Tests on Iceland volcano to aid forecasting: scientist

May 05, 2010
Iceland's Eyjafjoell volcano continues spewing ash and steam early on May 2, near Hvolsvöllur. Tests carried out during the recent eruption of an Icelandic volcano will allow experts to better forecast the effect on air travel caused by volcanic ash clouds, a scientist said Wednesday.

Tests carried out during the recent eruption of an Icelandic volcano will allow experts to better forecast the effect on air travel caused by volcanic ash clouds, a scientist said Wednesday.

But there must still be better cooperation with civil authorities to ensure that disruption to is kept to a minimum, German expert Ulrich Schumann said at a conference for geoscientists in Vienna.

"We are better prepared now than we were two weeks ago," Schumann, the director of the German Aerospace Centre, told journalists at the European Union congress. "We now have an alert system."

A cloud of ash from Iceland's Eyjafjoell volcano provoked widespread chaos last month, and on Wednesday a newly potent plume of debris again grounded flights in Britain and Ireland.

Schumann presented results from a test flight made at the weekend by German researchers, when they passed through the cloud around 500 kilometres (310 miles) away from Eyjafjoell to measure the amount of ash.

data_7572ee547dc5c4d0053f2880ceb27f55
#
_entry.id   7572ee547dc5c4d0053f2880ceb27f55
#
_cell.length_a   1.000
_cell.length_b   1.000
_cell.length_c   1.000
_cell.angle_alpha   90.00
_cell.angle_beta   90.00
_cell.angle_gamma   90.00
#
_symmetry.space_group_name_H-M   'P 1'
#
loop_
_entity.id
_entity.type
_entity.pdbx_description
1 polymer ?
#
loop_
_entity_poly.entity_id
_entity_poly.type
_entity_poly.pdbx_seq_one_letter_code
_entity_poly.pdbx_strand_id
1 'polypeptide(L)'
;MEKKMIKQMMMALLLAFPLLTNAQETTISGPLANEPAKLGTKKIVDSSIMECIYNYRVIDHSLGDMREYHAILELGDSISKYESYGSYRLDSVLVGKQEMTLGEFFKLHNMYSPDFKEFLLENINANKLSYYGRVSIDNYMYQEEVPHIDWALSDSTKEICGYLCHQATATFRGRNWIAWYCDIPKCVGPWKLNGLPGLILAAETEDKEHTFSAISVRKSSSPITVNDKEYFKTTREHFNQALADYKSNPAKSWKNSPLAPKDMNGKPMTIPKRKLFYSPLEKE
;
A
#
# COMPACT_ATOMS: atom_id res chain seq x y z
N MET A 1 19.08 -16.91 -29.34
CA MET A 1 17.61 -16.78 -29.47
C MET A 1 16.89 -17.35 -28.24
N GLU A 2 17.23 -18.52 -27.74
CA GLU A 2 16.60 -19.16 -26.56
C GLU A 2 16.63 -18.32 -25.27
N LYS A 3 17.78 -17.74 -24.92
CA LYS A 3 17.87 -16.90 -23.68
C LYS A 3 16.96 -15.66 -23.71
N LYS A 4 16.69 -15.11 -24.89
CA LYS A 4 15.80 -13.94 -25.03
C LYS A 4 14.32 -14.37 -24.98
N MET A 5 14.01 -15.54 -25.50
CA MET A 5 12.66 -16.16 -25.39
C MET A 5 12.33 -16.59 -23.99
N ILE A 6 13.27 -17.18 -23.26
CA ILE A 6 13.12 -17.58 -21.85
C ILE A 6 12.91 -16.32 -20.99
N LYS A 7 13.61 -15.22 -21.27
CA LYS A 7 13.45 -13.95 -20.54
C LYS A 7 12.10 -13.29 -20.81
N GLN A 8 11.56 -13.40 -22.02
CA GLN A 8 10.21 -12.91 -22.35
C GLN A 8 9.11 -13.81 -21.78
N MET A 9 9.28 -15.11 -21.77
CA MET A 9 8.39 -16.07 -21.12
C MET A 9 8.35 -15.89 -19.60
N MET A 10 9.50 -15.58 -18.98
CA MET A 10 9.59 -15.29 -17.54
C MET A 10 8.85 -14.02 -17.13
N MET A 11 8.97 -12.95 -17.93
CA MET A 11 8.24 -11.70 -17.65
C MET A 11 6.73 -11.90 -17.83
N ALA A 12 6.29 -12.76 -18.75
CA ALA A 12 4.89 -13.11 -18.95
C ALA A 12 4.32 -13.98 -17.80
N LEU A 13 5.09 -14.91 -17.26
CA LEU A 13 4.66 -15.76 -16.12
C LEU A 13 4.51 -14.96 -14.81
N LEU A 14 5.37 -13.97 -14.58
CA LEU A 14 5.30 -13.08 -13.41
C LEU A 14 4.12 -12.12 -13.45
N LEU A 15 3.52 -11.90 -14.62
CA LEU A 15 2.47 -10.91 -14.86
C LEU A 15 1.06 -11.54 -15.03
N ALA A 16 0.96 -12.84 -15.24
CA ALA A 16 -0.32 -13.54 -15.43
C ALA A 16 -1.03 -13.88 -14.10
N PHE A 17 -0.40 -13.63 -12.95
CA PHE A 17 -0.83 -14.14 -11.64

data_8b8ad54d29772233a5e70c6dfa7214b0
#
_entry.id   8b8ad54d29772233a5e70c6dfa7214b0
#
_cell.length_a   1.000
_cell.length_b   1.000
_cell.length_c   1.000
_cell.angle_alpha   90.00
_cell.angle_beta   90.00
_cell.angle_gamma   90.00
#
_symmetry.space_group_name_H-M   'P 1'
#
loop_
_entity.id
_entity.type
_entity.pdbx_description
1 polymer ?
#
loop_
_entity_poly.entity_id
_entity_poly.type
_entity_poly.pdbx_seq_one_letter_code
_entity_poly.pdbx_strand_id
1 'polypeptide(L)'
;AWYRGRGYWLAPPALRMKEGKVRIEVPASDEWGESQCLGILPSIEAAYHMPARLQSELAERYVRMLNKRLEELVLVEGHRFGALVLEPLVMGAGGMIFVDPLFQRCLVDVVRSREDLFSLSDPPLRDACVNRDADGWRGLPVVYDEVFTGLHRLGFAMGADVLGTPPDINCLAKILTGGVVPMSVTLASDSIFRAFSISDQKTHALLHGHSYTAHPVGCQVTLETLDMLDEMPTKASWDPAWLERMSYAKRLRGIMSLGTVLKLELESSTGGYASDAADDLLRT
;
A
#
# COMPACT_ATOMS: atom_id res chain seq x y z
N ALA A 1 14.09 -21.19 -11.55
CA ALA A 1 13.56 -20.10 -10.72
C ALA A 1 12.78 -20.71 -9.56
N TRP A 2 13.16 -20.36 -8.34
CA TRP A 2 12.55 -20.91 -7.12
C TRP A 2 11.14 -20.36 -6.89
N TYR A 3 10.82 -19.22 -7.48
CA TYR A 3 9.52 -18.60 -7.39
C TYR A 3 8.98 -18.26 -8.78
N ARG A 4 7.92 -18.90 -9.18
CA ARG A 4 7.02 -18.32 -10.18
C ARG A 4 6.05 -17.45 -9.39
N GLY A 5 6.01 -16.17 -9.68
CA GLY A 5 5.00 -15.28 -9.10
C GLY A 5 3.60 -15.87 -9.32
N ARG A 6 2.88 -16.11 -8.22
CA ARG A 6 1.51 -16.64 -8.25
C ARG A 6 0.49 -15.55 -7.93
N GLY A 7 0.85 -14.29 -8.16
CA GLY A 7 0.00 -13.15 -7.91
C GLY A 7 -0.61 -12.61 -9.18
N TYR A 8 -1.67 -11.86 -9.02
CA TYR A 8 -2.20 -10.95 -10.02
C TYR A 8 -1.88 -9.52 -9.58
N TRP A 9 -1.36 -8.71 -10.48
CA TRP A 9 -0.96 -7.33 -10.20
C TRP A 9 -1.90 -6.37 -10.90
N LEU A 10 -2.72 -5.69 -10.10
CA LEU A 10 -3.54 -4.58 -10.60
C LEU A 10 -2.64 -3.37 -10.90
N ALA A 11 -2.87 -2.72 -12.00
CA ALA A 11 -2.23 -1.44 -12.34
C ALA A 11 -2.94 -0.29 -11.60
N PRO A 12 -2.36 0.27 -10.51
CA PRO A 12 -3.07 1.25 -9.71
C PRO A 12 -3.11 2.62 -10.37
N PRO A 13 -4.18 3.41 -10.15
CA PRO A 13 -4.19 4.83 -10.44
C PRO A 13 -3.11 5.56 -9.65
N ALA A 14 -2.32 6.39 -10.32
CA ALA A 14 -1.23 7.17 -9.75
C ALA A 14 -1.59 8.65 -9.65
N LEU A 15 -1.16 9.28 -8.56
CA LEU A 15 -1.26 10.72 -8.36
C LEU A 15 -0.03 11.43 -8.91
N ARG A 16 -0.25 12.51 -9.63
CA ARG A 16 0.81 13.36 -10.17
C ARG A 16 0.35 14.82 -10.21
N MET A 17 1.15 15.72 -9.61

"The produces 3,000 kilogrammes (6,610 pounds) of ash per second and these remain suspended for seven hours after the eruption, according to low estimates," Schumann said, adding that there had been no measurements possible in the densest part of the cloud.

Researchers were then able to observe how the particles dispersed, he said.

"This data will allow us to calibrate forecast models in order to determine exactly the quantity of ash suspended in the air," Schumann said.

But he said that the forecasts had to be used alongside observations from various civilian agencies.

"Only the use of computer models, together with terrestrial, aerial and satellite observations can give an accurate picture of the situation," Schumann said.

Explore further: Clean air: Fewer sources for self-cleaning

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